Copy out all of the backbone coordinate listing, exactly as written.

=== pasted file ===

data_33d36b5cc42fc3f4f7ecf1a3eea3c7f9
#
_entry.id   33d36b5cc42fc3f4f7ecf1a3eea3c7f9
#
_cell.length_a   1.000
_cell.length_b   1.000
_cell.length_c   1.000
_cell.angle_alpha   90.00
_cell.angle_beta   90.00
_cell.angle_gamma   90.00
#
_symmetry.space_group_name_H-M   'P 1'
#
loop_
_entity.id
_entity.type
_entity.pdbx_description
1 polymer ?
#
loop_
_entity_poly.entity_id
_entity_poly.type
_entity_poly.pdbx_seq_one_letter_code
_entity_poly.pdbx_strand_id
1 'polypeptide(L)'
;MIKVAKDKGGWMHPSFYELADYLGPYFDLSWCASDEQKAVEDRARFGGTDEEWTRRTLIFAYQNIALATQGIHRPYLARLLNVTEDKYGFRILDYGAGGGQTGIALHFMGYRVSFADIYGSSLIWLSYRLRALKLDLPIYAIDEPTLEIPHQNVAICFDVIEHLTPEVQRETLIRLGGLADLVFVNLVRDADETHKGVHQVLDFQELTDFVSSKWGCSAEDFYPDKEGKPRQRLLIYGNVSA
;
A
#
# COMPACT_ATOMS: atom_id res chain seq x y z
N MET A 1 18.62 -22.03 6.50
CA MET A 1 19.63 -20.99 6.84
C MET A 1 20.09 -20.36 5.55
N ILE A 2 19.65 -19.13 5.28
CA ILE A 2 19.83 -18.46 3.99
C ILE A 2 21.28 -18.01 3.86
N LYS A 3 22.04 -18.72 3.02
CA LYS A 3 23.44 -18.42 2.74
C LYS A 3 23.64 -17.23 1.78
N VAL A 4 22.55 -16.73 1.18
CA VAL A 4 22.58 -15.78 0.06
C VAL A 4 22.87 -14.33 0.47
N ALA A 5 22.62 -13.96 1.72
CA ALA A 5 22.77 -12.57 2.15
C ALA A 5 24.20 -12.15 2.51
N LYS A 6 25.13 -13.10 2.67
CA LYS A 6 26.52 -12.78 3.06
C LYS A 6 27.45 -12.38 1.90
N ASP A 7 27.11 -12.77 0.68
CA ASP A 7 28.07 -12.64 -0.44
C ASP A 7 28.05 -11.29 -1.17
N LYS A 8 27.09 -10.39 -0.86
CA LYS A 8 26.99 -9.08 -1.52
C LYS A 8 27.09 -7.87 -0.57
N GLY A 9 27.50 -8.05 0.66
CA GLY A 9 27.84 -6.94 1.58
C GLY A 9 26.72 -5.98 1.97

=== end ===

data_33d36b5cc42fc3f4f7ecf1a3eea3c7f9
#
_entry.id   33d36b5cc42fc3f4f7ecf1a3eea3c7f9
#
_cell.length_a   1.000
_cell.length_b   1.000
_cell.length_c   1.000
_cell.angle_alpha   90.00
_cell.angle_beta   90.00
_cell.angle_gamma   90.00
#
_symmetry.space_group_name_H-M   'P 1'
#
loop_
_entity.id
_entity.type
_entity.pdbx_description
1 polymer ?
#
loop_
_entity_poly.entity_id
_entity_poly.type
_entity_poly.pdbx_seq_one_letter_code
_entity_poly.pdbx_strand_id
1 'polypeptide(L)'
;MIKVAKDKGGWMHPSFYELADYLGPYFDLSWCASDEQKAVEDRARFGGTDEEWTRRTLIFAYQNIALATQGIHRPYLARLLNVTEDKYGFRILDYGAGGGQTGIALHFMGYRVSFADIYGSSLIWLSYRLRALKLDLPIYAIDEPTLEIPHQNVAICFDVIEHLTPEVQRETLIRLGGLADLVFVNLVRDADETHKGVHQVLDFQELTDFVSSKWGCSAEDFYPDKEGKPRQRLLIYGNVSA
;
A
#
# COMPACT_ATOMS: atom_id res chain seq x y z
N MET A 1 18.62 -22.03 6.50
CA MET A 1 19.63 -20.99 6.84
C MET A 1 20.09 -20.36 5.55
N ILE A 2 19.65 -19.13 5.28
CA ILE A 2 19.83 -18.46 3.99
C ILE A 2 21.28 -18.01 3.86
N LYS A 3 22.04 -18.72 3.02
CA LYS A 3 23.44 -18.42 2.74
C LYS A 3 23.64 -17.23 1.78
N VAL A 4 22.55 -16.73 1.18
CA VAL A 4 22.58 -15.78 0.06
C VAL A 4 22.87 -14.33 0.47
N ALA A 5 22.62 -13.96 1.72
CA ALA A 5 22.77 -12.57 2.15
C ALA A 5 24.20 -12.15 2.51
N LYS A 6 25.13 -13.10 2.67
CA LYS A 6 26.52 -12.78 3.06
C LYS A 6 27.45 -12.38 1.90
N ASP A 7 27.11 -12.77 0.68
CA ASP A 7 28.07 -12.64 -0.44
C ASP A 7 28.05 -11.29 -1.17
N LYS A 8 27.09 -10.39 -0.86
CA LYS A 8 26.99 -9.08 -1.52
C LYS A 8 27.09 -7.87 -0.57
N GLY A 9 27.50 -8.05 0.66
CA GLY A 9 27.84 -6.94 1.58
C GLY A 9 26.72 -5.98 1.97